Helping kids catch a few Zs: Local dental hygienist pens meditative bedtime book


Ellie Van Houtte/Town Crier
Mimi Sommers, who works at a Los Altos dentist’s office, recently wrote a children’s book.

A local dental hygienist recently published a book that aims to ease parents and children during a sometimes anxious e...

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People

SUZANNE MONICA DIMM SPECHT

SUZANNE MONICA DIMM SPECHT

Suzanne Monica Dimm Specht passed Tuesday, Sept. 9th at the age of 84. Sue was born on April 21, 1930 in Portland, Oregon. After graduating from the University of Oregon in with a degree in Music, Sue taught in a little town called Clatskanie, Oreg...

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Travel

Los Altos resident's visit to North Korea proves enlightening

Los Altos resident's visit to North Korea proves enlightening


Courtesy of Sally Brew
North Korea is home to many monuments honoring its “Dear Leaders,” left.

In August, I traveled for 11 days with MIR Corp. to North Korea, a fascinating country that is almost completely cut off from the rest of the world. ...

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Stepping Out

'Trovatore' takes the stage in Palo Alto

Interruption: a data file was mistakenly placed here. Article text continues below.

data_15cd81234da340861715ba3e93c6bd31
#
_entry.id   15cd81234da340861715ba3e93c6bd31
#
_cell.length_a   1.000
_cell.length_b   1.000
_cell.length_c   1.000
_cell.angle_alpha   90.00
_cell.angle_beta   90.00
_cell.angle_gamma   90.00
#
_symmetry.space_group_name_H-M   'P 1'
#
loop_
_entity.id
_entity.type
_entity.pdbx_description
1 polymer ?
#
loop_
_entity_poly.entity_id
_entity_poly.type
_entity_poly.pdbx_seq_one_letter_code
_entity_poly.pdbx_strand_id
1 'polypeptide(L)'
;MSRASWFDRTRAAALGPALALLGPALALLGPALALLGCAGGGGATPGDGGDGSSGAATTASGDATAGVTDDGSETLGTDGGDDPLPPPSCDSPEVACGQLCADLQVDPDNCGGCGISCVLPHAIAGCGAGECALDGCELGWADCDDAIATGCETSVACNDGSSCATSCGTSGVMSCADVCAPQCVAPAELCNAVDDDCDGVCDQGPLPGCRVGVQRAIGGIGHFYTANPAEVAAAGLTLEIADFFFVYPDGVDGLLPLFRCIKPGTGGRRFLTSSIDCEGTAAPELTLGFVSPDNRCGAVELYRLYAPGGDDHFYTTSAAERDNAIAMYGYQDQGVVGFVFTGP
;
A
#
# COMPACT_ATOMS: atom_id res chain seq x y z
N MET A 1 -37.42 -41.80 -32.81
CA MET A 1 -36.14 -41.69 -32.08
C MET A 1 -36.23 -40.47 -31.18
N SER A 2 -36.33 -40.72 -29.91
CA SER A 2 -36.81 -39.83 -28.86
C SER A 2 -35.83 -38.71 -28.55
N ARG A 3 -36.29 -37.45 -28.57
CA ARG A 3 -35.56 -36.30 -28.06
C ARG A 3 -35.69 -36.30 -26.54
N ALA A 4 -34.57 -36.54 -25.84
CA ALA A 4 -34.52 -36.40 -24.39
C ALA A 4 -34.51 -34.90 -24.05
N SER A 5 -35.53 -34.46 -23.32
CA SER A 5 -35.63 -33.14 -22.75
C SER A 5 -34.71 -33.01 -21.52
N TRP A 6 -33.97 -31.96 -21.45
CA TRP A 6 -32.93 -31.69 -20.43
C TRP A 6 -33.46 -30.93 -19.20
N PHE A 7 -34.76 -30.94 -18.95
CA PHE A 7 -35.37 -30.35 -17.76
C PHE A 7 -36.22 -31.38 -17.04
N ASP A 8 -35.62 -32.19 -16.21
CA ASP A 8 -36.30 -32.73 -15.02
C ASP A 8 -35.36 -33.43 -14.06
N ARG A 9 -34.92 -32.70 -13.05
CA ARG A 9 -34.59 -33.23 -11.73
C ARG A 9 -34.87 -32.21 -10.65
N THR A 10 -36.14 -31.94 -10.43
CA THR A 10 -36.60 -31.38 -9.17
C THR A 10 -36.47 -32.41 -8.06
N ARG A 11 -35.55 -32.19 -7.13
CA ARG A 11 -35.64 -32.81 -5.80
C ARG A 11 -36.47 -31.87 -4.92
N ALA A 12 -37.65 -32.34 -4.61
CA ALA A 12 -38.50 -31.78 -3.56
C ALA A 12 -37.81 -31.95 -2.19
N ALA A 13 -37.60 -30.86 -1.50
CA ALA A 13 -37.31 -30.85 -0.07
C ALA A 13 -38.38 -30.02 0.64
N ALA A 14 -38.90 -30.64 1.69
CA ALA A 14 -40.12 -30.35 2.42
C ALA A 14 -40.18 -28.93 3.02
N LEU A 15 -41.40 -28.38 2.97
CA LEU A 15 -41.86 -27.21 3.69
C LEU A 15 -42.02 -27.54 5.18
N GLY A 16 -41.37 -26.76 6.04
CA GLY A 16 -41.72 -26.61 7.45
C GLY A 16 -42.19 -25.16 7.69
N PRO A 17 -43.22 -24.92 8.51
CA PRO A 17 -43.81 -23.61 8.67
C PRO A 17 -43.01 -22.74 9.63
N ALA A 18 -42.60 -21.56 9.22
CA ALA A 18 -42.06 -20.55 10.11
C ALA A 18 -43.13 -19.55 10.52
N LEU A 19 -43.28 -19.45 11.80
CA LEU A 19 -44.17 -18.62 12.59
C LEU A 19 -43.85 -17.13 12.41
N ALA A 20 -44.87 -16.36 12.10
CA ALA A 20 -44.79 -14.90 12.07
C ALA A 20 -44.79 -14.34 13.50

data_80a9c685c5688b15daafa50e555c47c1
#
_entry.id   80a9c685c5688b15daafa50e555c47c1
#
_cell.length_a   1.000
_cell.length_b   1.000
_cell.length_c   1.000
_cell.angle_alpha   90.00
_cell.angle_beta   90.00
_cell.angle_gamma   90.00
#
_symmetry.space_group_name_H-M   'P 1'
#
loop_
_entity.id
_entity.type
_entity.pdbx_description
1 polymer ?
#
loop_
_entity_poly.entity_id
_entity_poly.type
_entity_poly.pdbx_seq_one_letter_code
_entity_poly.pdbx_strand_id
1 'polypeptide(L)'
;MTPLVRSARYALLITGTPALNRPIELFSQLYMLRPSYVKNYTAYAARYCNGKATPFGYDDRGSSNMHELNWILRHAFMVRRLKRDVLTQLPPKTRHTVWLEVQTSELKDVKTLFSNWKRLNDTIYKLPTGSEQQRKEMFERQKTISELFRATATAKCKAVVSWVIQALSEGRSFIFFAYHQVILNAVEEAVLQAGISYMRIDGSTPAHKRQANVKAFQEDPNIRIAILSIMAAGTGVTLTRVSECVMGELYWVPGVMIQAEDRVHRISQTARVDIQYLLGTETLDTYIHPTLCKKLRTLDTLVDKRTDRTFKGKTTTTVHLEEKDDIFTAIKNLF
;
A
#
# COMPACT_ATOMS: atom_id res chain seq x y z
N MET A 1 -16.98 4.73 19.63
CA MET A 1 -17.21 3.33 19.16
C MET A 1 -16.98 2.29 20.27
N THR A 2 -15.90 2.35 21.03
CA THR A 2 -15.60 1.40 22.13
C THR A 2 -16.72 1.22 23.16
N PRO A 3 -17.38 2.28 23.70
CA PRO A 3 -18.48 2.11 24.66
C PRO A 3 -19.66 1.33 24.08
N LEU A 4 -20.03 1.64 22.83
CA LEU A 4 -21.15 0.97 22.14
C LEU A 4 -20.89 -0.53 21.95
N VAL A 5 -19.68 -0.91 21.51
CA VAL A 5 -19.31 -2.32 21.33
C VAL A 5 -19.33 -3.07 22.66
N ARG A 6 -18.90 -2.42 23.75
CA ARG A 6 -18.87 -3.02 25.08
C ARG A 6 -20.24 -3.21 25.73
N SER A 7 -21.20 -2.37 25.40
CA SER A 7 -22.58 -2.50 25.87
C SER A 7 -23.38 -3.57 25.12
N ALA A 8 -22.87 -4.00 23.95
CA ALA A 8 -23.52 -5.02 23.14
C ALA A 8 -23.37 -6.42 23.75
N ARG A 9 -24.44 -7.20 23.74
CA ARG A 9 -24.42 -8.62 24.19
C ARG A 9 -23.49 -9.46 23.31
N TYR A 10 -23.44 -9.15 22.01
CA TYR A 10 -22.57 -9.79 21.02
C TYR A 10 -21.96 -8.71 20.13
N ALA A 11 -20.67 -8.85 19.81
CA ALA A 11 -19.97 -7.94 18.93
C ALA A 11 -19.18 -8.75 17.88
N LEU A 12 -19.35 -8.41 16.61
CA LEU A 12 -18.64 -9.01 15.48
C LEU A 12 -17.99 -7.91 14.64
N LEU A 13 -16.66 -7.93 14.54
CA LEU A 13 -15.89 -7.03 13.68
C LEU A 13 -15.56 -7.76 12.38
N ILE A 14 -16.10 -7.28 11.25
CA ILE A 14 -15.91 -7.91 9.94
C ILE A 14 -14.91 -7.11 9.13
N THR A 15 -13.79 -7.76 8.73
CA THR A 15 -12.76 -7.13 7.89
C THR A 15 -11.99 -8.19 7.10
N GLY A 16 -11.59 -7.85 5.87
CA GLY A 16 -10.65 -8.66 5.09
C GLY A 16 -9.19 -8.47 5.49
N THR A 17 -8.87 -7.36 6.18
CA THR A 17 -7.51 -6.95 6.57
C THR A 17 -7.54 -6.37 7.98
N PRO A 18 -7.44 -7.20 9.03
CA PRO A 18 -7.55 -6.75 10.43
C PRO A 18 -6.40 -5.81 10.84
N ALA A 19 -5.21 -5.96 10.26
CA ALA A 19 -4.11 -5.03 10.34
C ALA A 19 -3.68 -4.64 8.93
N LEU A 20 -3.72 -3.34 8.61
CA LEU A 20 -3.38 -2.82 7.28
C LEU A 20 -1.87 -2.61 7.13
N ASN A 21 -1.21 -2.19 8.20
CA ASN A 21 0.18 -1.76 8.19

'Trovatore' takes the stage in Palo Alto


Courtesy of José Luis Moscovich
West Bay Opera’s production of “Il Trovatore” is slated to open Friday night in Palo Alto and run through Oct. 26.

West Bay Opera’s production of “Il Trovatore” (“The Troubadour”) is scheduled to open this weekend...

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Spiritual Life

Magazine

Local events add color to autumn calendar

Local events add color to autumn calendar


Van Houtte/town crier Visitors make their way through the Children’s Alley.

As Los Altos’ signature Chinese Pistache trees exchange their summer green for vibrant hues of yellow, orange and red in the fall, an abundance of local events also ad...

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Terraces resident celebrates a century of life

Photo Eren Goknar/Special To The Town Crier

Terraces at Los Altos resident Kiyoko Kaneko, known as “Kiyo” to friends, turned 100 Sept. 3.

She outlived the Roaring ’20s, the Depression, Pearl Harbor and the Vietnam War.

Los Altos resident Kiyoko Kaneko, known as “Kiyo” to friends, turned 100 Sept. 3, celebrating a century of milestones in American history. Kaneko recalled watching from her house near the base as planes bombed Pearl Harbor.

“Nobody knew what was happening,” she said.

Approximately 80 friends gathered in the Fellowship Hall at The Terraces at Los Altos on Pine Lane last month to commemorate Kaneko’s life and enjoy cake and sparkling wine and cider.